After Klaatu is taken into custody, the military attempts to unlock the secrets of his craft (which is still ‘parked’ just a stone’s throw from the White House). But these efforts prove futile as the metal skin of the alien saucer is utterly impregnable, withstanding cutting torches and even diamond drills. Soon enough, Klaatu escapes from his captivity and decides to lodge at a boarding house under an alias: “Mr. Carpenter.” It is at the boarding house that Klaatu befriends Helen Benson (Patricia Neal), a World War II widow, and her son Bobby (Billy Gray), both of whom are – initially, at least – oblivious to his extraterrestrial nature.
When Klaatu asks Bobby who is the greatest person on Earth, the young science fanatic tells him it’s the leading American scientist professor Jacob Barnhardt (Sam Jaffe), who happens to live in D.C. This leads to a meeting between Klaatu and Barnhardt in which the former tells the latter that the people of the other planets are deeply concerned about our recent development of atomic power and its destructive potential both on Earth and on other planets.
Klaatu tells Barnhardt that if his anti-nuke message goes unheeded “planet Earth will be eliminated.” This promps the professor to arrange a meeting of scientists at Klaatu’s ship; however, in order that the scientists take Klaatu seriously, Barnhardt suggests that the alien first give a demonstration of his power. Thus, Klaatu arranges for a thirty-minute worldwide power black-out, essentially bringing planet Earth to a standstill.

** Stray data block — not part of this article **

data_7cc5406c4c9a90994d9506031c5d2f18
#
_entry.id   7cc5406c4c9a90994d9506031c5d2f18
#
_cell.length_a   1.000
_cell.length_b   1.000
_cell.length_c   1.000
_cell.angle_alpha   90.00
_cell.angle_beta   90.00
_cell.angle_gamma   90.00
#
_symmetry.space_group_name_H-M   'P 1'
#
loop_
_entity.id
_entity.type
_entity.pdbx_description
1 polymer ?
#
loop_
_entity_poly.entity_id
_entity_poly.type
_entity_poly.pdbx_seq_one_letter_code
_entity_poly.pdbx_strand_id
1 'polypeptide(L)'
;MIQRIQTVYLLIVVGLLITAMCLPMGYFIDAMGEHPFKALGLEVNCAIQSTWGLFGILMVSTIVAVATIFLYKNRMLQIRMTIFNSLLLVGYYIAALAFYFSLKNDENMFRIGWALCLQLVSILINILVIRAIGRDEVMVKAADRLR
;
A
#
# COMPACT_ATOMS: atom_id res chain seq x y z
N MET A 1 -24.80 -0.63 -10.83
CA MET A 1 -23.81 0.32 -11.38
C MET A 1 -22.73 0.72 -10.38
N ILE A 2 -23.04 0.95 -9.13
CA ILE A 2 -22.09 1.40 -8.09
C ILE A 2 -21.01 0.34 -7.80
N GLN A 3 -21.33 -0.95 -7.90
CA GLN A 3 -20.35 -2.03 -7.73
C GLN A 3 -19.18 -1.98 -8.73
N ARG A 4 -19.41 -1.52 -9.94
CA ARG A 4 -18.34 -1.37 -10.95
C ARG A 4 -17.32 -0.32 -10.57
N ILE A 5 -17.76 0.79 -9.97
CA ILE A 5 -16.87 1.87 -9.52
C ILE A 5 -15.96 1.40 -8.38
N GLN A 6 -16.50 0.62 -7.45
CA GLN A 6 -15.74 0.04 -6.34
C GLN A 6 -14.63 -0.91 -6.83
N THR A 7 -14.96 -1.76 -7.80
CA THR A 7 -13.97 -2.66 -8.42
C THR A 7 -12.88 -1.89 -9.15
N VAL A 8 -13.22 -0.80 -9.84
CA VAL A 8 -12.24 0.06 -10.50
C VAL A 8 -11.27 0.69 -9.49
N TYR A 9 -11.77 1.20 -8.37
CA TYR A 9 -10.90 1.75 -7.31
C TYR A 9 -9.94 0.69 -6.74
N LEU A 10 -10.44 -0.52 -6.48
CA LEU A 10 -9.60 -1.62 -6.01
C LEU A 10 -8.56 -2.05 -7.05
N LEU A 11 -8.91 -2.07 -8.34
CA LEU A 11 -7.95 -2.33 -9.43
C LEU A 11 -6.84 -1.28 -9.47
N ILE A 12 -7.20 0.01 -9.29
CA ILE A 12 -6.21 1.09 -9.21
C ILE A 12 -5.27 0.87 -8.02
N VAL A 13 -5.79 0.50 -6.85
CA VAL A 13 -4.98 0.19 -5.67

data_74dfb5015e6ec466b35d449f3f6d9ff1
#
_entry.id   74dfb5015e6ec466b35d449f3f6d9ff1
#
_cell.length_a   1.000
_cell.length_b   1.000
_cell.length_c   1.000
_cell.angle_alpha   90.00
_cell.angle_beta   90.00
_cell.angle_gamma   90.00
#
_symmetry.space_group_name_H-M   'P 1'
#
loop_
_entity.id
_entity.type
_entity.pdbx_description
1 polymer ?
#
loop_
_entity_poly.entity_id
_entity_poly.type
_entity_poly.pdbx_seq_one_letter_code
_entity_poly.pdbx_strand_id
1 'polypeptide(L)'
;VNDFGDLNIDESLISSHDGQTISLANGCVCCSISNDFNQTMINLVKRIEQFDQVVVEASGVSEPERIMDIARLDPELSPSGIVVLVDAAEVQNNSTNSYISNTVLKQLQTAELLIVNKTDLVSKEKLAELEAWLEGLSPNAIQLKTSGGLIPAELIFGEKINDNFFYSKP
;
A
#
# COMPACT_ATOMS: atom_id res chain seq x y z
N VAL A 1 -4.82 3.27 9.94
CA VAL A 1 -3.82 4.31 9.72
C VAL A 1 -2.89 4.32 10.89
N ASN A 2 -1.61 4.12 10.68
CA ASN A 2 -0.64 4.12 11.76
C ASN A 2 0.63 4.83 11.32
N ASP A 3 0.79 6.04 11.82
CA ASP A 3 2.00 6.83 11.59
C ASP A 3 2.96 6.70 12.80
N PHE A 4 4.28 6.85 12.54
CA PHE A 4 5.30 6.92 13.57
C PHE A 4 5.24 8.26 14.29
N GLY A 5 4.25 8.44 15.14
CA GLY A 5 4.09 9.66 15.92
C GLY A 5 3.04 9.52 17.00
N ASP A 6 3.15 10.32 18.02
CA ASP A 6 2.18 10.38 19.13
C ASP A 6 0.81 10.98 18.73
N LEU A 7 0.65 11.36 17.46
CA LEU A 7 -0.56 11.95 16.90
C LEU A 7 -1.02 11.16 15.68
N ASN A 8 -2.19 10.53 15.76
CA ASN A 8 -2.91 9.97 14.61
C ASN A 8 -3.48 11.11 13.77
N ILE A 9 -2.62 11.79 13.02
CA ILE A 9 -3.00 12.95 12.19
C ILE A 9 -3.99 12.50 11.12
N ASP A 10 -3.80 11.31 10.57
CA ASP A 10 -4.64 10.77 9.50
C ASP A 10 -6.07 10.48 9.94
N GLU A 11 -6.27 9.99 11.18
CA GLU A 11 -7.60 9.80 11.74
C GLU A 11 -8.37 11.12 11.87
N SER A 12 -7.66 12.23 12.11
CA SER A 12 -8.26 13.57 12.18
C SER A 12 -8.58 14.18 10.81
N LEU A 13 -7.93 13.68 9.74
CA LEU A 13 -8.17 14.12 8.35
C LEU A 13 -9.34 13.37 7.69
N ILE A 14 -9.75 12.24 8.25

When the blackout ends and the military finally catch up with Klaatu, he is shot and fatally wounded. Gort takes Klaatu’s corpse back to the saucer where Helen (now fully aware of Klaatu’s alien nature) watches as the alien is brought back from the dead through the use of advanced technology. Klaatu’s revival is only temporary, however, as even his science cannot truly conquer death; this power, he tells Helen, is reserved solely for the “Almighty Spirit.”
In the film’s closing scene, Klaatu steps out of his saucer and addresses the scientists that Barnhardt has assembled at the scene in what is today regarded as one of the silver screen’s most memorable speeches: